The average costs per patient calculated in the model add up to 1,286.61 Euros with metoprolol succinate and to 1,371.51 Euros with standard treatment. An additional application of metoprolol succinate, compared to standard therapy, for CHF patients (NYHA classes II to IV) did not lead to additional costs from the SHI’s perspective during the observed period.
The average life expectancy amounts to 8.84 years in the "STANDARD” group and to 10.35 years in the “METsuc” group. The outcome is an average gain in life expectancy of 1.51 years for each patient.
Sensitivity analyses showed the robustness of the results.
Merely an increase of costs in the “METsuc” arm in an outpatient setting of more than 25% as well as a reduction of costs for more than 25% in the “STANDARD” arm would change the result in favor of the standard treatment.
The results of the present analysis are consistent with the results of health economic analyses evaluating the use of the betablockers bisoprolole and carvedilole in the treatment of CHF (9, 10). Treatment within this group of substances not only has a highly clinical benefit but presents an economically favorable treatment approach in CHF.
Finally, the results on life expectancy of CHF patients are comparable with the results of the Framingham Study (6).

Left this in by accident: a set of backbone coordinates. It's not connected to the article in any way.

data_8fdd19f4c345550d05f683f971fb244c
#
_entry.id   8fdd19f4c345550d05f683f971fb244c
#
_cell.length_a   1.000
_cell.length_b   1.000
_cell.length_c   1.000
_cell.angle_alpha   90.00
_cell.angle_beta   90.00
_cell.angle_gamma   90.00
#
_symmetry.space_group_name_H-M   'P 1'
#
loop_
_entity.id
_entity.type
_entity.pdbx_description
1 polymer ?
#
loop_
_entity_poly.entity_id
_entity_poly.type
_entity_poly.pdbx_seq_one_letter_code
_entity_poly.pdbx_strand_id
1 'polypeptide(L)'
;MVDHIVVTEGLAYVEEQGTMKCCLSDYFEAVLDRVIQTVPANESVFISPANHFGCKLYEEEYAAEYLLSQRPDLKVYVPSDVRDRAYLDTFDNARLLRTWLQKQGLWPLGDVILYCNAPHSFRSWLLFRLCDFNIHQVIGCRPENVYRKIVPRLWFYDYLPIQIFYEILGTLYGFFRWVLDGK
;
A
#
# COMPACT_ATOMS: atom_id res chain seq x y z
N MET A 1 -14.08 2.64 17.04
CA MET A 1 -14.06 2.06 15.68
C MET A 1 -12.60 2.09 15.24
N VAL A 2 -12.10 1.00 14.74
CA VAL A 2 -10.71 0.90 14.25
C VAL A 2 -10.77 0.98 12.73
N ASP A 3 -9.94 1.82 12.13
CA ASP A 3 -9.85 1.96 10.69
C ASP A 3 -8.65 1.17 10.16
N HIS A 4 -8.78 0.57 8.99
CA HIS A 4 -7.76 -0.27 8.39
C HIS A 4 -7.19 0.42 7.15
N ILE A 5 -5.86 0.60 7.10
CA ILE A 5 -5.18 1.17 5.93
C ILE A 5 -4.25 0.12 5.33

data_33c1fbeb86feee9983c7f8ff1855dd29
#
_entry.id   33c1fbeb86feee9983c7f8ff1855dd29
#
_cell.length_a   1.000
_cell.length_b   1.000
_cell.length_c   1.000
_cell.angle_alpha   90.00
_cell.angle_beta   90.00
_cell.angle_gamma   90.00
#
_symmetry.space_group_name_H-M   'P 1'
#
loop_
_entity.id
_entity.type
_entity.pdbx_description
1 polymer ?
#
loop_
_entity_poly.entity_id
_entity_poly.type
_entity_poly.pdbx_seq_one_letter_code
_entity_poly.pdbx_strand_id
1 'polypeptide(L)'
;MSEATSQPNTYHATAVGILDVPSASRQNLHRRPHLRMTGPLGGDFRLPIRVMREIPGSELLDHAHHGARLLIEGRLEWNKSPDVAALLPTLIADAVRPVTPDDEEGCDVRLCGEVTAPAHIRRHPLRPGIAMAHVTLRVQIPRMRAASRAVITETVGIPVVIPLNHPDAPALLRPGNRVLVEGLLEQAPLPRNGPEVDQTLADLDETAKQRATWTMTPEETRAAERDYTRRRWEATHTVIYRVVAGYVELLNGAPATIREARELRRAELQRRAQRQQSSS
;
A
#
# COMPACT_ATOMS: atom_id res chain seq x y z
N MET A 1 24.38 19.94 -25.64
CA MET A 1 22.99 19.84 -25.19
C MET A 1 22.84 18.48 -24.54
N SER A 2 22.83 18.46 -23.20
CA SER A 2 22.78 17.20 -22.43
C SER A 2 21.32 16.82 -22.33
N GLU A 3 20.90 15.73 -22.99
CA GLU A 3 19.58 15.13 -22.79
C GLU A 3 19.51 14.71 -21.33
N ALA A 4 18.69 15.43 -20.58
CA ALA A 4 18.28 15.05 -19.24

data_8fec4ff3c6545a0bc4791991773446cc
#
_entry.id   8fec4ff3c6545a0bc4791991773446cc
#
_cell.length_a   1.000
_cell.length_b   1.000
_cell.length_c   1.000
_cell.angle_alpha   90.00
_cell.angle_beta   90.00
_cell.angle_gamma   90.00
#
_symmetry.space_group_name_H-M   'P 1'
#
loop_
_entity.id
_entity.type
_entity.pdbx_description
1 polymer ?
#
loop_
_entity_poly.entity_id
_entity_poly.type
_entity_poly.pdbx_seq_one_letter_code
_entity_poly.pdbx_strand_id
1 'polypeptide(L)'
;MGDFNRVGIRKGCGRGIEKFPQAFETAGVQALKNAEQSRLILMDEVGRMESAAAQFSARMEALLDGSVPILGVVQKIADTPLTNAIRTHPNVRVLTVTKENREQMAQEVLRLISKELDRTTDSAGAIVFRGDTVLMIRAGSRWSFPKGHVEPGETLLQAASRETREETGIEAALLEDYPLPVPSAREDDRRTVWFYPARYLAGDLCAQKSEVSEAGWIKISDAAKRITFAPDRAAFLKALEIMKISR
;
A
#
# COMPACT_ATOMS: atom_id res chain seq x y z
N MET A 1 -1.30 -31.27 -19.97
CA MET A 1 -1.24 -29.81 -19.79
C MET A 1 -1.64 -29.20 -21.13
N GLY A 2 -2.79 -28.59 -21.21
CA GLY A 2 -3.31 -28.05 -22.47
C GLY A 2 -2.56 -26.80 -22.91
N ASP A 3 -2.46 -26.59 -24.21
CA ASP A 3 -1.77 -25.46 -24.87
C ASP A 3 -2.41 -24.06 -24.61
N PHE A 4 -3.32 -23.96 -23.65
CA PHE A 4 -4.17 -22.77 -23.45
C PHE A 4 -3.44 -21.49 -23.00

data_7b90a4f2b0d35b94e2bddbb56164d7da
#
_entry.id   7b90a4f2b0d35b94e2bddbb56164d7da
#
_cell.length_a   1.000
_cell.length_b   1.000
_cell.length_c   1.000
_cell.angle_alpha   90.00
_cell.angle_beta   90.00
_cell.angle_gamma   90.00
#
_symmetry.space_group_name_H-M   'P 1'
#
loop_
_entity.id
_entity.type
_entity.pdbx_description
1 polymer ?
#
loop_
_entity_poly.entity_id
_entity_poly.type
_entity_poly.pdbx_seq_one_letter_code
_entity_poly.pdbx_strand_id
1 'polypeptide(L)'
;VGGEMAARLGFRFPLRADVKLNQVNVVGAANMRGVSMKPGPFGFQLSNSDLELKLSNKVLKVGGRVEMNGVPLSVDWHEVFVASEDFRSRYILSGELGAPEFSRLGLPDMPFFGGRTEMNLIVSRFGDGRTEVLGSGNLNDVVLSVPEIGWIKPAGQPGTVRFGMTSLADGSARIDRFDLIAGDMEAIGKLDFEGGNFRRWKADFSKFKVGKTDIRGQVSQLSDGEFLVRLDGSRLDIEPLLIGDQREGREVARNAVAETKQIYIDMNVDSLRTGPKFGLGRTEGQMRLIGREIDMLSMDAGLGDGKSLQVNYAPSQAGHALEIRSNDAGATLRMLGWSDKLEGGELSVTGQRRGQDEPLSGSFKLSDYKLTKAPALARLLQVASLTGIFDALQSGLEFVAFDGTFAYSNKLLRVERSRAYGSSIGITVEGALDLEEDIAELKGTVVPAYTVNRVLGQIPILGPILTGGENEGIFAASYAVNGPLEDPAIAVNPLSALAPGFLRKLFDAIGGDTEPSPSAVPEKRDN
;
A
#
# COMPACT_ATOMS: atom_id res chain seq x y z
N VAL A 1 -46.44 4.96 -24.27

On the basis of cost data from 2004 the present analysis shows that no additional costs for the intervention with metoprolol succinate are accounted to the SHI despite improved efficacy.
This turns out to be different from the office based physician’s perspective in an outpatient setting due to additional investments in the metoprolol succinate therapy at the expenses of their drug budget.
Followed by these additional costs, at least for the observation period, less resources are consumed in the inpatient sector. The excess expenditures in the drug area are compensated by this, but no advantage can be demonstrated for the initiator of this, the office based physician.
Under the current regulation, this seems to be more of a disadvantage for physicians as they either have to overdraw their drug budget or have to lower the number of different prescriptions.
However, with regard to the aspects of integrated healthcare, this treatment can be profitable for all persons involved. With a combined budget responsibility for the outpatient as well as the inpatient sector, the sector related perspective will only be of inferior importance.
Eventually, the additional application of metoprolol succinate in CHF patients (NYHA classes II to IV) is justified from a clinical and an economical point of view. This intervention leads to a significant reduction in total mortality and hospitalisations. From the SHI’s perspective, at least for the period considered (18 months), no additional costs accumulate and even tend to result in possible savings.
On the basis of the present analysis the treatment with metoprolol succinate represents an ideal approach for integrated healthcare from a clinical as well as from an economical perspective.
The content of this article reflects the personal opinion of the author/s and is not necessarily the official position of the European Society of Cardiology.